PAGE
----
Obama: take a tip from Reagan


So says Steven Stark:

One odd thing is already clear about the fall campaign: in it, one of the two major candidates, John McCain, is going to play only a minor role.

Sure, he’ll occasionally get the spotlight, and there are things he can do to improve his chances marginally. But in the end, this election is about Barack Obama. The country wants a significant change in direction and Obama and the Democrats are the only ones who can credibly promise to deliver it. Thus, the results in November are going to come down to one question: can a significant portion of the electorate abide Barack Obama as its next president?

Right now, it’s an open question. And for Obama to get the answer he wants, he’s going to have to be another Ronald Reagan or another Franklin Delano Roosevelt.

There is always a threshold over which nominees must pass when the electorate decides whether a candidate can be trusted with the most powerful job in the world. For some, like General Dwight Eisenhower in 1952, doing so is a cakewalk. For upstarts and more ideological purists, it’s harder. Obama, of course, is the upstart of upstarts.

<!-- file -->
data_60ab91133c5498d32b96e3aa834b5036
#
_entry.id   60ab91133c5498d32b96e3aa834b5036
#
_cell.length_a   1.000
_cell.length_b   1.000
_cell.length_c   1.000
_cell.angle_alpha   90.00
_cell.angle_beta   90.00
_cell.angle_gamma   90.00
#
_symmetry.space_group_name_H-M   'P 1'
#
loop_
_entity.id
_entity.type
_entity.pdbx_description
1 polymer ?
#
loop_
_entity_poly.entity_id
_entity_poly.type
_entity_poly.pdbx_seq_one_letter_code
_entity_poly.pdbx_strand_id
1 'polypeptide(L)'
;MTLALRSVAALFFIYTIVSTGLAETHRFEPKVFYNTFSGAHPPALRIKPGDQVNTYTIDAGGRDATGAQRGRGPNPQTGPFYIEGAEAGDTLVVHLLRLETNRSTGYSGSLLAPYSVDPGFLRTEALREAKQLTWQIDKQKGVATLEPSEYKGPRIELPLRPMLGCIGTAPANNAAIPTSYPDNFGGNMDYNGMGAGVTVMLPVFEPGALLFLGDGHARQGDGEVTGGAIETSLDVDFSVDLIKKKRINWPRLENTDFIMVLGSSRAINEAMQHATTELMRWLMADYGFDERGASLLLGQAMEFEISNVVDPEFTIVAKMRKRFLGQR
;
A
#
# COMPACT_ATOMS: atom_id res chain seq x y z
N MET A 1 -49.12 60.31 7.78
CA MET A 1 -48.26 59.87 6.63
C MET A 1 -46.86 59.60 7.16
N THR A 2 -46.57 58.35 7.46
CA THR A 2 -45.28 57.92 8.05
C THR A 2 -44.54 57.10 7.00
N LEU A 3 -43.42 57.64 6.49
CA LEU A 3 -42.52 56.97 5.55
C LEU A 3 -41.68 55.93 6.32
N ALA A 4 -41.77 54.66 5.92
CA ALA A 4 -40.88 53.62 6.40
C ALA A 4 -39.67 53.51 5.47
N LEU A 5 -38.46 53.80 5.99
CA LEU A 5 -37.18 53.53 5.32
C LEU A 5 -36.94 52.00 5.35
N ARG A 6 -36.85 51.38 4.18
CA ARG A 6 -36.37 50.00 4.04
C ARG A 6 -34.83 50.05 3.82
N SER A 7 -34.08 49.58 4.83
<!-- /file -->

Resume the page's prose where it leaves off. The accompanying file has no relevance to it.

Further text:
The good news for Obama is that most nominees do, in fact, successfully make the transition, especially when there is an overriding desire for change. John F. Kennedy in 1960, Jimmy Carter in 1976, Reagan in 1980, and Bill Clinton in 1992 all faced an initially skeptical electorate and, through favorable debate performances and constant exposure in the general-election campaign, gradually reassured the public that it had less to fear from the unknown than from the known.

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